Kids these days — they know so much more than we ever knew about technology growing up. After you’ve seen a toddler unlock a password-encoded iPad or smartphone like it’s no big deal, you may realize that we have a problem on our hands. Yes, technology is everywhere, but as parents, we can do our part by learning to monitor what our kids see, and who they interact with, online.
Jason P Stadlander, author of The Steel Van Man, has worked in information technology since 1995 and, in recent years, he has been offering workshops to concerned parents on computer and internet safety.
Stadlander routinely counsels parents through tricky cyber scenarios, such as helping your children avoid social media mistakes and protecting your kids from child predators online.
In an exclusive interview with SheKnows Australia, he shares his top five safety tips for parents who want to ensure their kids don’t run into trouble online:
Stadlander says it may sound like a no-brainer, but trying to make sure your kids feel comfortable confiding in you is key. “Maintain an open dialogue at all times so they will know to be on alert — even with people who seem to be their friends — and hopefully, they will let you know if something doesn’t feel right.”
Whether your kids are 6 or 16, it pays to be prudent. “Install monitoring or blocking software such as K9 or System Surveillance Pro, then learn how to use it and check it regularly,” Stadlander suggests. “This software is only as good as the parent who monitors it.”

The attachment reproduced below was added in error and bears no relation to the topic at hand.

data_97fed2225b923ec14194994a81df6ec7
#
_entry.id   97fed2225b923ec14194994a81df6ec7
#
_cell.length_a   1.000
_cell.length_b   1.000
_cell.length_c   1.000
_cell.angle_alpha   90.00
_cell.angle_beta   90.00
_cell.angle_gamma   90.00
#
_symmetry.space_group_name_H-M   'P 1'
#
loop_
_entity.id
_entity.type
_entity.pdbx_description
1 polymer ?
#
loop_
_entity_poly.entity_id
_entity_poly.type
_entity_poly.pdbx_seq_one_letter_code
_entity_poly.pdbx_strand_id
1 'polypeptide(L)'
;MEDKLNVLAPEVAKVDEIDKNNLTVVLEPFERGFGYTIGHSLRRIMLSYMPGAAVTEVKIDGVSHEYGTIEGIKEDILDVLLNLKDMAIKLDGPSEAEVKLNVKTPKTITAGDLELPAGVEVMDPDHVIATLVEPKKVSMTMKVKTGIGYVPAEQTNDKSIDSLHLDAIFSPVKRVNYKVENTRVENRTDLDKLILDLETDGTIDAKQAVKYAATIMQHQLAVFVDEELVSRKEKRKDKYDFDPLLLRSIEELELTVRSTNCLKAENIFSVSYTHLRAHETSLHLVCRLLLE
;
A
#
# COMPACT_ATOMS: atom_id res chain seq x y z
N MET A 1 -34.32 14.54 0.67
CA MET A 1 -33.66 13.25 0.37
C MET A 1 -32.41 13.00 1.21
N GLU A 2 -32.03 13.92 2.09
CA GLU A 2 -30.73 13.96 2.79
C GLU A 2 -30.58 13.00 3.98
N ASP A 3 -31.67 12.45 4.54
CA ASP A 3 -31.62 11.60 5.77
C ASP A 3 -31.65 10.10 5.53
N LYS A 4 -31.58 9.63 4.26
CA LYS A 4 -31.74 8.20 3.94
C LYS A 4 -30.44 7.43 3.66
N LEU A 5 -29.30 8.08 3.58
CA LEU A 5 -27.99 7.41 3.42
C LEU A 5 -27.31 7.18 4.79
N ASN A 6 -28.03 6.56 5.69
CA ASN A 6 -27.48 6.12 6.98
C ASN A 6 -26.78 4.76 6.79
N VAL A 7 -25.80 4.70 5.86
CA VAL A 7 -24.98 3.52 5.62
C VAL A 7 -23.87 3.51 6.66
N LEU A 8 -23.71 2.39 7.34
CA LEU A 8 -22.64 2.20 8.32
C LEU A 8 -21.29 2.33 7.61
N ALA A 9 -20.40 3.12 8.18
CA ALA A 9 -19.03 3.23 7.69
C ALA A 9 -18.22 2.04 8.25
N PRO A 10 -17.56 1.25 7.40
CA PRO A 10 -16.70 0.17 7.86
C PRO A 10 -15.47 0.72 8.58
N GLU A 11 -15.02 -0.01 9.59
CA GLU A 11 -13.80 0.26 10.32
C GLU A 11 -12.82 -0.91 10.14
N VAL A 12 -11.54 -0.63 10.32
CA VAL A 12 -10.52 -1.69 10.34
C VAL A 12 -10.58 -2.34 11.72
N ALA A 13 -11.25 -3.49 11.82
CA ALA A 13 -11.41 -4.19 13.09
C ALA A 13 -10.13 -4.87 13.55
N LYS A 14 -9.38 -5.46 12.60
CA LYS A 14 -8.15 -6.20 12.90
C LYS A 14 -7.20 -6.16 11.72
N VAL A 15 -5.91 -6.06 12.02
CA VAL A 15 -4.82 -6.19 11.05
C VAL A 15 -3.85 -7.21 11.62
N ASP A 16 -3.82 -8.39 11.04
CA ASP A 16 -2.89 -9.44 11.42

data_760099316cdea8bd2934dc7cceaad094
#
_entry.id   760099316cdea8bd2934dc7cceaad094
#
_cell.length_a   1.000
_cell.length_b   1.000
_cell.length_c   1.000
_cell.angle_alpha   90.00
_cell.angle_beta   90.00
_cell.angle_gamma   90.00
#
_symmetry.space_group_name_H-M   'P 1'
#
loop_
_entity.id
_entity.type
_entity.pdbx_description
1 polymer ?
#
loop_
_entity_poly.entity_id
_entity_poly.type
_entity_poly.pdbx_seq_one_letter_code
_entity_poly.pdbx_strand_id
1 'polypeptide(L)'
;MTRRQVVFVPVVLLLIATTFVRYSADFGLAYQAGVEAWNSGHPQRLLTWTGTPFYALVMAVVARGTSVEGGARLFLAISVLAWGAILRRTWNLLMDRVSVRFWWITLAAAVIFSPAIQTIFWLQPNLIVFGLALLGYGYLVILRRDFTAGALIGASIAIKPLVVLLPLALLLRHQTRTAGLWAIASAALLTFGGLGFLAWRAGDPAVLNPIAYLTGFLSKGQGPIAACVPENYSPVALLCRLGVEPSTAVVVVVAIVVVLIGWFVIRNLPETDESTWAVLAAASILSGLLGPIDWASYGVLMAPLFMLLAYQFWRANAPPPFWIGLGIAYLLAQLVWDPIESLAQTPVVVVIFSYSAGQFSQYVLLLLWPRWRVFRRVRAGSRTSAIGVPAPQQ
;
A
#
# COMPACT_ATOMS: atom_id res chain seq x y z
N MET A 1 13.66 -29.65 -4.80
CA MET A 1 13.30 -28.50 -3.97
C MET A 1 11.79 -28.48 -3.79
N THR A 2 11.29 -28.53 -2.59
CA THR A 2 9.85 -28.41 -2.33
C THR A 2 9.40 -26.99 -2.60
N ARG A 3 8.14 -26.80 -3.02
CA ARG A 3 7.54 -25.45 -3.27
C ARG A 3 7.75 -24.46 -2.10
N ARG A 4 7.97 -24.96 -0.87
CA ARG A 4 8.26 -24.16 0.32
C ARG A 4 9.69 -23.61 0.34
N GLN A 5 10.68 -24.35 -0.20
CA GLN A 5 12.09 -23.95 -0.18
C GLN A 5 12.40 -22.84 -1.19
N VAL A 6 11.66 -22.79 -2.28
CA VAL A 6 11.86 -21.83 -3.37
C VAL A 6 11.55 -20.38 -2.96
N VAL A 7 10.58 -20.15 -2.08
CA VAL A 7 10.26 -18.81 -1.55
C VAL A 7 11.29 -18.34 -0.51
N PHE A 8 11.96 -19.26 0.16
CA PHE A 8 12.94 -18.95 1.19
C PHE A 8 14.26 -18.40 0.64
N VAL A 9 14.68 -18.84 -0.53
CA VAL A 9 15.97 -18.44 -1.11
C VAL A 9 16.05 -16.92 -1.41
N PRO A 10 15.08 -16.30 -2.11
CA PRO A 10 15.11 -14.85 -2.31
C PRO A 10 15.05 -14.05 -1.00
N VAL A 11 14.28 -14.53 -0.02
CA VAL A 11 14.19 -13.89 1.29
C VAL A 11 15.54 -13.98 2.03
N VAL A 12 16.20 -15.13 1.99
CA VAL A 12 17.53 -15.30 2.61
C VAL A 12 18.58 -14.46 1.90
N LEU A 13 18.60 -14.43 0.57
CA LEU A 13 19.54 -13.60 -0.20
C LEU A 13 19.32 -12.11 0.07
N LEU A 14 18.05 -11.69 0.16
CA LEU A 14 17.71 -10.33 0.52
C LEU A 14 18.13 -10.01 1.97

When your children reach the age of wanting their own social media accounts, set some boundaries that include you having full access to their accounts. “Record passwords for all your children’s social networking accounts. If, heaven forbid, something should happen to your child, you will need to know where to investigate,” Stadlander adds.
“Talk to your child’s schools and after-school organisations and find out what their policies are for posting information online about children,” he says. “All schools should require parents’ permission in order to post photos or information and all parents should carefully consider the permission they are granting.”
Modern gadgets are fitted with “location services”, a handy device that broadcasts your exact location to the world. It’s a good idea to switch these off completely, even on your own phones, but at a minimum you should “disable location services on the camera of your child’s iPod, mobile phone or any other device that can take pictures,” Stadlander warms. “This prevents the GPS coordinates from being embedded in the photos.”
Updated by Bethany Ramos on 2/17/2016